BY William McGuinness
October 09 2009 10:00 AM ET
Connolly himself is a member of one of those traditional families targeted by Schubert -- he and his wife, Nicole, have a baby son. Connolly’s father, late state representative Larry Connolly, championed an unsuccessful 1977 bill to amend the Maine Human Rights Act by extending equal rights to gays and lesbians. “For me, [No on 1] is a continuation of his work,” Connolly says.
At his young age Connolly has already achieved a winning record and a place among the state’s political elite. In 2004 he helped Massachusetts senator John Kerry win Maine in both the Democratic presidential caucus and the general election. In 2005 he led the successful Maine Won’t Discriminate campaign, preserving the state law enacted that year that prohibited anti-LGBT discrimination. Connolly also managed the successful 2006 reelection campaign of Maine governor John Baldacci, who signed the state’s marriage equality bill into law this year.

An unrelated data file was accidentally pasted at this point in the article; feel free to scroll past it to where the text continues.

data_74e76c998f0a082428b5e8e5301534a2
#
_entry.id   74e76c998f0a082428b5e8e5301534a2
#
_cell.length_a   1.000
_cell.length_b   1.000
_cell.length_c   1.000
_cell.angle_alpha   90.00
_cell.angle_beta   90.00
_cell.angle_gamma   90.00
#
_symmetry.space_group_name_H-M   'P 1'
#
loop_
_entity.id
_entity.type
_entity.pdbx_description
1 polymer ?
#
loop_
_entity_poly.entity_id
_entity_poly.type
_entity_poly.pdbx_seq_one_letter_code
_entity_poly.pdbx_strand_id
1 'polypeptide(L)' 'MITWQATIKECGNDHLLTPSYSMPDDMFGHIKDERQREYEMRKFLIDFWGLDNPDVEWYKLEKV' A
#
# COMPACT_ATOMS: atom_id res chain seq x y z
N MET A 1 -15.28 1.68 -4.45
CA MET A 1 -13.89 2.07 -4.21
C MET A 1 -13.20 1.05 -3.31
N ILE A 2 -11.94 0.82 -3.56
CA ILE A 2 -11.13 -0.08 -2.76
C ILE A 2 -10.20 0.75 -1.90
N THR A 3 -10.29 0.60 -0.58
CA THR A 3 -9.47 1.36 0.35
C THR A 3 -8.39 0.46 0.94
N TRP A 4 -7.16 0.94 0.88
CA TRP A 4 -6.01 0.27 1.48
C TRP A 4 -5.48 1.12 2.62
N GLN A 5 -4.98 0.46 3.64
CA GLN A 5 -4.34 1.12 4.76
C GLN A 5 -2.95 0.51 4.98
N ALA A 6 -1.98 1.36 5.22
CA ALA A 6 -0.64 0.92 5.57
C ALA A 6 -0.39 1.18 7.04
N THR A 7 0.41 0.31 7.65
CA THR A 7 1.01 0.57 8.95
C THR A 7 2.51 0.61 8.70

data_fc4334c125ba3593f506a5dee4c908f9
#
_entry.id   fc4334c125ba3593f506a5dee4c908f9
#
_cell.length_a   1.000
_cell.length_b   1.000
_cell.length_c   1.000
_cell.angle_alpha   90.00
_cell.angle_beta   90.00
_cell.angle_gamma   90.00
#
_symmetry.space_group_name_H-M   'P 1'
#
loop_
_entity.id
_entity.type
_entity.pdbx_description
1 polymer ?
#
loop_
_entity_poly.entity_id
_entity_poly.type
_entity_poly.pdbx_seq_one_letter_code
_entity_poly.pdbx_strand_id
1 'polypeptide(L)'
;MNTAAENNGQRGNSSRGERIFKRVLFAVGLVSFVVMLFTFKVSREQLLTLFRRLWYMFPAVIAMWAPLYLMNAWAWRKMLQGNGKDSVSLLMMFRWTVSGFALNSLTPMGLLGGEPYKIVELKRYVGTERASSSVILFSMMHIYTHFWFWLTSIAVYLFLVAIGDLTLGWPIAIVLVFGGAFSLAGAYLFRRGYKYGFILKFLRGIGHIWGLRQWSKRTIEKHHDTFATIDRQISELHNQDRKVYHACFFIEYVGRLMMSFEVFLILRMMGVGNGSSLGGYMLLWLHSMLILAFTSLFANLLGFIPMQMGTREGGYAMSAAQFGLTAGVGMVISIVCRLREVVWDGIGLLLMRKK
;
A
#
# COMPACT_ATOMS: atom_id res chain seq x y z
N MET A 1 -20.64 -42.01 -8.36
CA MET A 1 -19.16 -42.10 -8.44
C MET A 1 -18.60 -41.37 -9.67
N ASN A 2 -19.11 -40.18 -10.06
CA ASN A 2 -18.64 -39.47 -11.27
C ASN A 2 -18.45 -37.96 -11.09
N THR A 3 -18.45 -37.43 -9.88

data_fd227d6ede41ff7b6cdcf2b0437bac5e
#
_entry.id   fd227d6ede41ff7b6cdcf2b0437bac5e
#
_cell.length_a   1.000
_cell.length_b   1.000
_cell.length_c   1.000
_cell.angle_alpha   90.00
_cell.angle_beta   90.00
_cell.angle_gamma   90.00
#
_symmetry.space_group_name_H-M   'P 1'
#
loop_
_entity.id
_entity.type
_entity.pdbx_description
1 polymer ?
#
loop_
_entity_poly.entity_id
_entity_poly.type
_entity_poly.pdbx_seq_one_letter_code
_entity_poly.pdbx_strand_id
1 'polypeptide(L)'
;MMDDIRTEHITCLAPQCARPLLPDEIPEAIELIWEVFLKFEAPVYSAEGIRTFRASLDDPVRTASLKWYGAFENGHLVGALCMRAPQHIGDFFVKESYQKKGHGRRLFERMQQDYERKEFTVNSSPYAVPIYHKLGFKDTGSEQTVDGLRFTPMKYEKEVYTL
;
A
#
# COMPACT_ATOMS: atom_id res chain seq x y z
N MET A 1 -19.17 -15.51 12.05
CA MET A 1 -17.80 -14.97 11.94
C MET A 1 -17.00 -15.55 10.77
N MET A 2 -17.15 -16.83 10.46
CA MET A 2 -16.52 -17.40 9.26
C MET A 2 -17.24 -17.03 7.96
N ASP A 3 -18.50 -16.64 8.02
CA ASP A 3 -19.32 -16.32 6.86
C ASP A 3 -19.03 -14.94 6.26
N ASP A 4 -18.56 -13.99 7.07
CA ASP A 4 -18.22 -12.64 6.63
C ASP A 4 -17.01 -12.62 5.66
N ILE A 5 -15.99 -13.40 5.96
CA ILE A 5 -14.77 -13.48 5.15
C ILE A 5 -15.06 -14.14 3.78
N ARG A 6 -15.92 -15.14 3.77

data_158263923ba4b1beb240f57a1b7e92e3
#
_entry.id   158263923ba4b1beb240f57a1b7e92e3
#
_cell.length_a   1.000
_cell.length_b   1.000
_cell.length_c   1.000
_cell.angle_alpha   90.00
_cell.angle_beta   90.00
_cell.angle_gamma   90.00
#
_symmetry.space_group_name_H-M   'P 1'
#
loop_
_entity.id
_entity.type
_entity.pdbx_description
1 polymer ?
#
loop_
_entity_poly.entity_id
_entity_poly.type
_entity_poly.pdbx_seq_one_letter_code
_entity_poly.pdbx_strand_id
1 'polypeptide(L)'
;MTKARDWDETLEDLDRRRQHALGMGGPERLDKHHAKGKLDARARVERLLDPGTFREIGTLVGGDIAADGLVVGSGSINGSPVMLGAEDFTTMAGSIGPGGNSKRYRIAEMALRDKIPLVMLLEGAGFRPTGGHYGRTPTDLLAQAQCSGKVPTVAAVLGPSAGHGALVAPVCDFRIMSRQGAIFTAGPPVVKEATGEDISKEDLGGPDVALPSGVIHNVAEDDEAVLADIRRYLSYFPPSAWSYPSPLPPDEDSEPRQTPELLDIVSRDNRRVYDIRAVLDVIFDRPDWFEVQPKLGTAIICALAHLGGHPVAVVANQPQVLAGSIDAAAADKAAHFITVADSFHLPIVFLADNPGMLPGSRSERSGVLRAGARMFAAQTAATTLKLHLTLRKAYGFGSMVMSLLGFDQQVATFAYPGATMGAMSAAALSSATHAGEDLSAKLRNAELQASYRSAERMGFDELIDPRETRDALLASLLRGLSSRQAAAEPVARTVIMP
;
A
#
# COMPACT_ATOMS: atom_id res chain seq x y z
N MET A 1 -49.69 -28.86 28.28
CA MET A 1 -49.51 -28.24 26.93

Connolly is optimistic that Maine will hold on to marriage equality, even though a September poll showed the marriage ban leading slightly. It’s also unclear which campaign has more money (as of September, both Stand for Marriage and No on 1 weren’t releasing figures on their war chests). But the difference between winning and losing, Connolly says, is appealing to the state’s native beliefs, and his track record suggests he knows what they are.
“We have this really strong sense of fairness,” Connolly says. “We really just don’t believe that there should be one set of rules for some people and a separate, unequal set for others.”